The business secretary has pledged to set up a cross-government taskforce to assist Thomas Cook staff after the historic operator collapsed into liquidation on Monday (23 September) after 178 years.
Andrea Leadsom said the government recognised the situation was a “hugely worrying” time for Cook staff, stressed she would instruct the Insolvency Service to fast-track its investigation into the collapse of Thomas Cook – including the conduct of the company’s directors.
Leadsom said the taskforce would consult key stakeholders, monitor the impact of Cook’s collapse on businesses, and evaluate existing support schemes.
She also stressed the government’s Jobcentre Plus Rapid Response Service was on hand to offer Cook employees tailored support to help them back into work.
“This will be a hugely worrying time for employees of Thomas Cook, as well as their customers,” said Leadsom. Government will do all it can to support them.
“I will be setting up a cross-government taskforce to monitor local impacts, will write to insurance companies to ask them to process claims quickly, and stand ready to provide assistance and advice.
“I will also be writing to the Insolvency Service to ask them to prioritise and fast-track their investigation into the circumstances surrounding Thomas Cook going into liquidation.”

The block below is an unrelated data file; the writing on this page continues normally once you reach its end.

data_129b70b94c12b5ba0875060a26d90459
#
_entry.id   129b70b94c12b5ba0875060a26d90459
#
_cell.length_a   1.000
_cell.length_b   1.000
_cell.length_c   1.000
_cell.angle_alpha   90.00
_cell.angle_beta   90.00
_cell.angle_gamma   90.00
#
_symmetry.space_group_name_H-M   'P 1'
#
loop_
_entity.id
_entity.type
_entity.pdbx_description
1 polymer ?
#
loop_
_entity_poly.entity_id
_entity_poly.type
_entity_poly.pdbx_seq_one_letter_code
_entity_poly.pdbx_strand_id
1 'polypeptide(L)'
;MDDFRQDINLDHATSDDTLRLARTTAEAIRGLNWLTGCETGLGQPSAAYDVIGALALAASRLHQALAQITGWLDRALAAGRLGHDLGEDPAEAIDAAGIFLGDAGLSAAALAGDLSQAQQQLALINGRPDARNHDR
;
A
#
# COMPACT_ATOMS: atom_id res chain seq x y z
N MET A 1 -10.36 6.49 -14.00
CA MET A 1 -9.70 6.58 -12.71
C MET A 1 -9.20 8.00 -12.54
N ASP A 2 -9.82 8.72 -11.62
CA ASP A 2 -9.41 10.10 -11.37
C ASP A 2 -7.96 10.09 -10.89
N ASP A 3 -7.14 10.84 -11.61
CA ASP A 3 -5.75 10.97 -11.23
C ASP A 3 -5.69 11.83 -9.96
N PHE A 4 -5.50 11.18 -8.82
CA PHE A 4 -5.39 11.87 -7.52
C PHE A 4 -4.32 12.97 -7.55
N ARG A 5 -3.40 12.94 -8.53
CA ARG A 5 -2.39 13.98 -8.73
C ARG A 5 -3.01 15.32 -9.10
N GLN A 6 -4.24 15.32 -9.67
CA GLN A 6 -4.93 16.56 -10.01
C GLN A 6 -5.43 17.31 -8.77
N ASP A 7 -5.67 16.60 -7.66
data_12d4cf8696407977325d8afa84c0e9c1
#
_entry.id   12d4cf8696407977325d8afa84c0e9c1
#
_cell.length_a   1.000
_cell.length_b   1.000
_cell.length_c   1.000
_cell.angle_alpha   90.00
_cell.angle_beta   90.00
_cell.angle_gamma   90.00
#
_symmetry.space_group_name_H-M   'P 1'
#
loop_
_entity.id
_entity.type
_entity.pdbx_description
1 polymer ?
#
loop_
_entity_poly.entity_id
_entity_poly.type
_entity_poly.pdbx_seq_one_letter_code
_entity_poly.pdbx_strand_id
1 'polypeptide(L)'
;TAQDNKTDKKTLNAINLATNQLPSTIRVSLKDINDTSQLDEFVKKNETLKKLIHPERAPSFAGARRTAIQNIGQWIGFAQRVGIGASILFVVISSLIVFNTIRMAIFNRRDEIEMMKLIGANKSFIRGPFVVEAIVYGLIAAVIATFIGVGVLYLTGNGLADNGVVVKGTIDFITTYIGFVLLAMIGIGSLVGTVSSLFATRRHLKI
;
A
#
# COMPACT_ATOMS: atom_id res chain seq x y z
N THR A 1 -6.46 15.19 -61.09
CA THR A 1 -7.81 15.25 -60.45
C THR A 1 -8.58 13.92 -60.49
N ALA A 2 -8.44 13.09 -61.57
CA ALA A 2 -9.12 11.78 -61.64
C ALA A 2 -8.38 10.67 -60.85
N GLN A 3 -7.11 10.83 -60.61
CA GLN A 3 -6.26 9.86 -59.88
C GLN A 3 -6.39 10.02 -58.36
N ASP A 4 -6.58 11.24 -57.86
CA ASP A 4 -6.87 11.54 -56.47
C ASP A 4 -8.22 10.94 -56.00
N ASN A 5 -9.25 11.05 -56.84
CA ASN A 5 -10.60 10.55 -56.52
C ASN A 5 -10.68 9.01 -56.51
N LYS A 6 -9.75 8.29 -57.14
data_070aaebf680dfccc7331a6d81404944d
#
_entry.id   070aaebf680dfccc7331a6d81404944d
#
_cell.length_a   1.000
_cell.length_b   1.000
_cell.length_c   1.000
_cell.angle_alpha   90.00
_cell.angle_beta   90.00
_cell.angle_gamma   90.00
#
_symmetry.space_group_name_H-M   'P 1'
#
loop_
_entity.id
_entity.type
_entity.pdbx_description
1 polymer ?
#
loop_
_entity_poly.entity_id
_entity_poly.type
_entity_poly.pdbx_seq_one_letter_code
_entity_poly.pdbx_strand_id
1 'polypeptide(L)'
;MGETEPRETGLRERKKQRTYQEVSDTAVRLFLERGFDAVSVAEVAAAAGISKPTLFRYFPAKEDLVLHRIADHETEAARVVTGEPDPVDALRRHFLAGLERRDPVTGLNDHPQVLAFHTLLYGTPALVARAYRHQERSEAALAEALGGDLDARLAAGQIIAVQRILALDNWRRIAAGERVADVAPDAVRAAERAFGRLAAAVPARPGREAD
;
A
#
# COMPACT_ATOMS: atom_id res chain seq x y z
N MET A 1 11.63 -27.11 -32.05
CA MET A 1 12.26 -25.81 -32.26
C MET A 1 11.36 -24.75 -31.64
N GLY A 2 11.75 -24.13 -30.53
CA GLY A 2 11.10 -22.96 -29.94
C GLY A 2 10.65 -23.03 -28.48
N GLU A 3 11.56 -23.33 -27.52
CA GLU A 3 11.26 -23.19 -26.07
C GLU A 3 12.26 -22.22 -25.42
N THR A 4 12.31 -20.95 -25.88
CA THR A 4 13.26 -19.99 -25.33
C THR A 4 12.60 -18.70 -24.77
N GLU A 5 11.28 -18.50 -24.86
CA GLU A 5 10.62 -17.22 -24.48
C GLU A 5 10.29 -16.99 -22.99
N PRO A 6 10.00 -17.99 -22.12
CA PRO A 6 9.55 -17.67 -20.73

BEIS – the Department for Business, Energy, and Industrial Strategy – has told Cook employees the Insolvency Service will be able to advise on claiming money owed and where to seek support.
On the taskforce, BEIS adds its investigation will involve “local stakeholders”, while the Insolvency Service’s review “will also consider the conduct of the directors”.
Meanwhile, transport secretary Grant Shapps has admitted the effort to repatriate more than 150,000 Thomas Cook customers would undoubtedly be “enormous”.
Thomas Cook’s collapse is very sad news for staff and holidaymakers,” said Shapps. “The government and the CAA is working round the clock to help people. Our contingency planning has helped acquire planes from across the world – some from as far away as Malaysia – and we have put hundreds of people in call centres and at airports.
“But the task is enormous, the biggest peacetime repatriation in UK history. So, there are bound to be problems and delays. Please try to be understanding with the staff who are trying to assist in what is likely to be a very difficult time for them as well.”